If I Ran the Zoo X

Roger Kimball

If I ran the zoo . . .

1. An Interdiction:

If there were a Society for the Prevention of Cruelty to Words, the word “theory” would long ago have been granted protected status as an Abused Noun. Academics wishing to use the word would be required to apply for a special license, submit character references from three persons never convicted of exposure to graduate-school education, and contribute to a fund for other unfortunate words. The case of “theory” is especially sad, because in it we have an example of serial abuse: first by the professors of literature, then the professors of “cultural studies” and kindred interdisciplinary redoubts, and lately by art historians and others “Theory” has a complicated history. It derives from a Greek word meaning “to look at, behold.” “Theory” in this sense implies a certain passivity on the part of the beholder: a theory gave us access not to something we made but to something we received when properly attentive. Today, however, we use “theory” in a sense close to the opposite of this etymological meaning. A “theory” nowadays is not so much what we see or behold as a mental scaffolding we imagine or project in order to account for what we see or behold. In short, theory, which once betokened an attunement or congruence with reality, now signifies a willful imposition. You even encounter people who use “theorize” as a transitive verb: “So-and-so theorizes the idea of freedom” (or art, nature, cookery, whatever), meaning that So-and-so embellishes whatever it is with a skein of owlish verbal irrelevancies. “Truth,” which once-upon-a-time was thought to be the end or goal of theorizing, is rarely spoken of, and then only in deprecatory scare quotes.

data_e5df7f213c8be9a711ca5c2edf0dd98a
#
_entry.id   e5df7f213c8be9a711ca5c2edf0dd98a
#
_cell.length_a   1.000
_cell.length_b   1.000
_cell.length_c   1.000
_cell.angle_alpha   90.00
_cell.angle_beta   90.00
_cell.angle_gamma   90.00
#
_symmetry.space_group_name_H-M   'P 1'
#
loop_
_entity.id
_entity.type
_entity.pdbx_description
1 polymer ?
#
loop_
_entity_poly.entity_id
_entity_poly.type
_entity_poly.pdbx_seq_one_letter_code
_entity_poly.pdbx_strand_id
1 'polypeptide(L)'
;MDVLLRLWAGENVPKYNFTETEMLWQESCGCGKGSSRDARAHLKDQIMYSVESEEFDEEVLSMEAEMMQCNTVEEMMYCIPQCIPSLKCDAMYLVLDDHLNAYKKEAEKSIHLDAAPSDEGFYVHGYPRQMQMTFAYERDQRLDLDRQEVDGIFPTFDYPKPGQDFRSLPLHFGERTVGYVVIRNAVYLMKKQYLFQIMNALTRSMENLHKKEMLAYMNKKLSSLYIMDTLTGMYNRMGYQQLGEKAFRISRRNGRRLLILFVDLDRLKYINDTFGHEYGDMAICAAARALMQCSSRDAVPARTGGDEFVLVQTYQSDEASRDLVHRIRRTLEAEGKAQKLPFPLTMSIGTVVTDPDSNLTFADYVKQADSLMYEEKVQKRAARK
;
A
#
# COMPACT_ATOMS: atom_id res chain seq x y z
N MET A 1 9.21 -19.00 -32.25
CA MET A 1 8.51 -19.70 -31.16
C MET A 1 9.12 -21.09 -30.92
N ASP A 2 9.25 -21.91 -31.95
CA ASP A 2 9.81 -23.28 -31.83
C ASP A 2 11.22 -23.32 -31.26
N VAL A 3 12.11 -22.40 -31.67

Think about those quotation marks. Have you noticed how widespread is the use of those instruments of epistemic deflation? It is positively epidemic. And why not? As the philosopher David Stove has pointed out, a simpler method of neutralizing or ironizing meaning can hardly be imagined. Never speak of virtue when you can say “virtue”; a bit of reasoning is not logical, but only “logical”; the procedure in question is not sound, but merely “sound.” And so on. It works with words of cognitive failure, too: don’t say that an argument is refuted, only that it is “refuted.” To appreciate what is at stake, consider the difference between fresh fish and “fresh” fish: the difference is difficult to define, perhaps, but easy to smell. The marvelous thing about this use of scare quotes is that it allows you to insinuate doubt without positively asserting anything at all. You don’t declare that “X” is not true, merely that “X is "true.”

“Theory” in the fashionable new sense is scarcely imaginable without such weapons of semantic sabotage. And this was only to be expected. For theory as practiced in the academy today is primarily an instrument of politics, not inquiry. It is meant to insinuate a subplot of unacknowledged motives behind every declaration.  When you hear—as you are always hearing these days—someone say that truth is “socially constructed,” that “knowledge is a function of power,” etc., it is a good bet that in the next sentence he is going to offer you a dollop of “theory” to support his claim.